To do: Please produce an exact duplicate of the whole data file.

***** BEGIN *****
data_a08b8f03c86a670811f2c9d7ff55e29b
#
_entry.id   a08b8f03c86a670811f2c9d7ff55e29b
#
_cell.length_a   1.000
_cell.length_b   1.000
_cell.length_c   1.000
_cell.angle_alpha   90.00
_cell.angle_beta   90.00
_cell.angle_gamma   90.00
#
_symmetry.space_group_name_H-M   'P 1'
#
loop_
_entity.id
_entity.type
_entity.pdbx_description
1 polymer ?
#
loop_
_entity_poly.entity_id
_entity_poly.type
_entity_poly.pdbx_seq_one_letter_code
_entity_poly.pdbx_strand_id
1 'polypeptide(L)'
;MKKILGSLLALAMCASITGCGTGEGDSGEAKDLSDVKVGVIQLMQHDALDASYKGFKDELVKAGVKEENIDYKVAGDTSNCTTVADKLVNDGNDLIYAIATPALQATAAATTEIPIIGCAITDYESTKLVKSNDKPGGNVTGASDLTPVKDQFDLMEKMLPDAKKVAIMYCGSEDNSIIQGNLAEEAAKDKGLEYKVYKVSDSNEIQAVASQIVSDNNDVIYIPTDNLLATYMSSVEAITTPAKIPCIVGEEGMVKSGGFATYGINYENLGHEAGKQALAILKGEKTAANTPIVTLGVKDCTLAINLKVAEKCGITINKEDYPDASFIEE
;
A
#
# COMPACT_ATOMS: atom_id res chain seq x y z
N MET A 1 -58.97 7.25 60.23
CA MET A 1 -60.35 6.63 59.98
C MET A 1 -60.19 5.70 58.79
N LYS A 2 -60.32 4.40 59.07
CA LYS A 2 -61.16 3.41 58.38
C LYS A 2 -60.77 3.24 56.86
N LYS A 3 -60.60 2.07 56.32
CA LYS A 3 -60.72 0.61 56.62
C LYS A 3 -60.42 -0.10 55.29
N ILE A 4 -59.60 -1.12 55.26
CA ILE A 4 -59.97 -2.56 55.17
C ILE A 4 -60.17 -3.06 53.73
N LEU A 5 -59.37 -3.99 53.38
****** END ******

data_a08b8f03c86a670811f2c9d7ff55e29b
#
_entry.id   a08b8f03c86a670811f2c9d7ff55e29b
#
_cell.length_a   1.000
_cell.length_b   1.000
_cell.length_c   1.000
_cell.angle_alpha   90.00
_cell.angle_beta   90.00
_cell.angle_gamma   90.00
#
_symmetry.space_group_name_H-M   'P 1'
#
loop_
_entity.id
_entity.type
_entity.pdbx_description
1 polymer ?
#
loop_
_entity_poly.entity_id
_entity_poly.type
_entity_poly.pdbx_seq_one_letter_code
_entity_poly.pdbx_strand_id
1 'polypeptide(L)'
;MKKILGSLLALAMCASITGCGTGEGDSGEAKDLSDVKVGVIQLMQHDALDASYKGFKDELVKAGVKEENIDYKVAGDTSNCTTVADKLVNDGNDLIYAIATPALQATAAATTEIPIIGCAITDYESTKLVKSNDKPGGNVTGASDLTPVKDQFDLMEKMLPDAKKVAIMYCGSEDNSIIQGNLAEEAAKDKGLEYKVYKVSDSNEIQAVASQIVSDNNDVIYIPTDNLLATYMSSVEAITTPAKIPCIVGEEGMVKSGGFATYGINYENLGHEAGKQALAILKGEKTAANTPIVTLGVKDCTLAINLKVAEKCGITINKEDYPDASFIEE
;
A
#
# COMPACT_ATOMS: atom_id res chain seq x y z
N MET A 1 -58.97 7.25 60.23
CA MET A 1 -60.35 6.63 59.98
C MET A 1 -60.19 5.70 58.79
N LYS A 2 -60.32 4.40 59.07
CA LYS A 2 -61.16 3.41 58.38
C LYS A 2 -60.77 3.24 56.86
N LYS A 3 -60.60 2.07 56.32
CA LYS A 3 -60.72 0.61 56.62
C LYS A 3 -60.42 -0.10 55.29
N ILE A 4 -59.60 -1.12 55.26
CA ILE A 4 -59.97 -2.56 55.17
C ILE A 4 -60.17 -3.06 53.73
N LEU A 5 -59.37 -3.99 53.38